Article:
Foes of a constitutional ban on gay marriage derailed a plan today to put the measure on the November ballot.
The House on Thursday did give preliminary approval on a 28-27 margin to put the question on the November ballot. But that vote came only after Rep. Kyrsten Sinema, D-Phoenix, lined up enough votes to tack on a provision to grant certain rights to unmarried couples living together.
That move effectively tied the two issues together as a single ballot question, so voters who want to make same-sex weddings unconstitutional would also be approving some constitutional rights for gay couples. A spokesman for House Speaker Jim Weiers, sponsor of HCR2065, said that is unacceptable and that the proposal will be pulled.
Technically speaking, that does not kill plans by various groups to get a constitutional amendment that would define marriage in Arizona as solely between one man and one woman. Another version is awaiting a vote in the Senate.
But at this point, Sinema appears to have enough votes to tack her amendment onto the Senate bill when it comes up for a vote in the House, where it, too, would ultimately die.
Thursday’s vote is a big defeat for several groups lobbying for the constitutional ban. Rep. Steve Yarbrough, R-Chandler, a supporter of the measure, huddled after the vote with representatives of the Center for Arizona Policy and the Arizona Catholic Conference, which lobbies for the three bishops who preside in the state.
But Barbara McCullough-Jones, president of Equality Arizona, hailed the maneuver as “a win for Arizona families.” Her group describes itself as the only statewide organization representing gays, lesbians, bisexuals and transgenders.
State law already bars same-sex marriages.
But only a voter-approved constitutional amendment would prohibit courts or future state legislators from altering or repealing that.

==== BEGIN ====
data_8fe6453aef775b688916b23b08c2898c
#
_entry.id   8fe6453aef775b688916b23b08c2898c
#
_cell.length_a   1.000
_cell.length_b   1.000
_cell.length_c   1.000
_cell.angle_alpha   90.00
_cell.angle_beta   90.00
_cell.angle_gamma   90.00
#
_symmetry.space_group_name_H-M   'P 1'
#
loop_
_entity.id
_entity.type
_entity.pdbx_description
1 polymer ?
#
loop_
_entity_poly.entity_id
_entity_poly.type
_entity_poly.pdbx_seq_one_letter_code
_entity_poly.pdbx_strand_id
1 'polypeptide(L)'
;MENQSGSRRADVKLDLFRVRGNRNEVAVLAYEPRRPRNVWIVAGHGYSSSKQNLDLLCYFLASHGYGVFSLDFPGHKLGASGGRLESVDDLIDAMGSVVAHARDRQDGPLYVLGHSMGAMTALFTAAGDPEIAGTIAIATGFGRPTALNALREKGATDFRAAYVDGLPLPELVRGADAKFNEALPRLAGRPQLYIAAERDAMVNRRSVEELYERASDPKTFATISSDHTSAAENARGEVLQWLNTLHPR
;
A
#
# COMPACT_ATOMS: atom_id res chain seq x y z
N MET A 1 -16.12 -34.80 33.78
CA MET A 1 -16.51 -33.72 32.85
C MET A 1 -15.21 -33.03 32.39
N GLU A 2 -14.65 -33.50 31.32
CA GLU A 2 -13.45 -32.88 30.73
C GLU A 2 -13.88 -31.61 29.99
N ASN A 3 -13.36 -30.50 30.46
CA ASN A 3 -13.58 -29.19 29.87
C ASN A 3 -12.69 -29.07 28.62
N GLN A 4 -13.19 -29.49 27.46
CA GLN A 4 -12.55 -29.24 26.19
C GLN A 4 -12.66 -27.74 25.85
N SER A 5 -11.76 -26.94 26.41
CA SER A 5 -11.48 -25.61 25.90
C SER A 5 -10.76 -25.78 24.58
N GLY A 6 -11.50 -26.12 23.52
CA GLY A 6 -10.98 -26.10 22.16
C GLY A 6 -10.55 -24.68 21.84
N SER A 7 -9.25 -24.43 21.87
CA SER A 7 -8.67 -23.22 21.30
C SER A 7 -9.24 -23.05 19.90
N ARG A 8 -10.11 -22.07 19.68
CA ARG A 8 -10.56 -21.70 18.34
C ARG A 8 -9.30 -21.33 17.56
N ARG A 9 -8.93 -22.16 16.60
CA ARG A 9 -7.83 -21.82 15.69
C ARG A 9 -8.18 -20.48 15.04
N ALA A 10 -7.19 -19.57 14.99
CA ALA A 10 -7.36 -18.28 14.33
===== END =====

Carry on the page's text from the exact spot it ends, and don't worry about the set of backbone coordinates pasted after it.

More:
“We do not want an issue that is this important — marriage, the fundamental building block of society — to be decided by any person other than the people,” Yarbrough said.
Sinema has repeatedly made it clear she opposes the idea of a constitutional ban on gay marriages. She said, though, her amendment was not specifically designed to kill the measure but “to ensure that, while talking about the issue of same-sex marriage, we also raise the issue that unmarried couples in Arizona should have basic legal rights and protections.”
Her amendment would guarantee the right to hospital visitation, medical decision-making, funeral and burial arrangements and inheritance to unmarried couples “who are in an emotionally committed relationship that involves shared domestic and economic responsibilities.”
Yarbrough, however, said the proposal is a significant — and he believes deeply flawed — change in laws on inheritance.
Under current law, he said, the assets of someone who dies without a will go to the spouse. If there is no spouse, then they go to the children or, if none, to the parents.
“Under this amendment, if a single mother dies without a will, the live-in boyfriend can get everything and the kids get nothing,” Yarbrough said. “And there is no duty for the boyfriend to support the children.”
He also poked fun at the wording, saying lawyers will have a field day trying to figure out what is an “emotionally committed relationship.”
Yarbrough said that could even be interpreted to include a platonic relationship between roommates. “Are they not sharing domestic responsibilities?” he asked.
Sinema, who is a lawyer, said she did not craft the amendment herself. It was written by legislative staff.
Four Republicans joined the 23 Democrats present on the House floor to provide Sinema the margin of victory she needed to tack her amendment on to the proposal: Marian McClure, Pete Hershberger and Jennifer Burns, all of Tucson, and Michele Reagan of Scottsdale.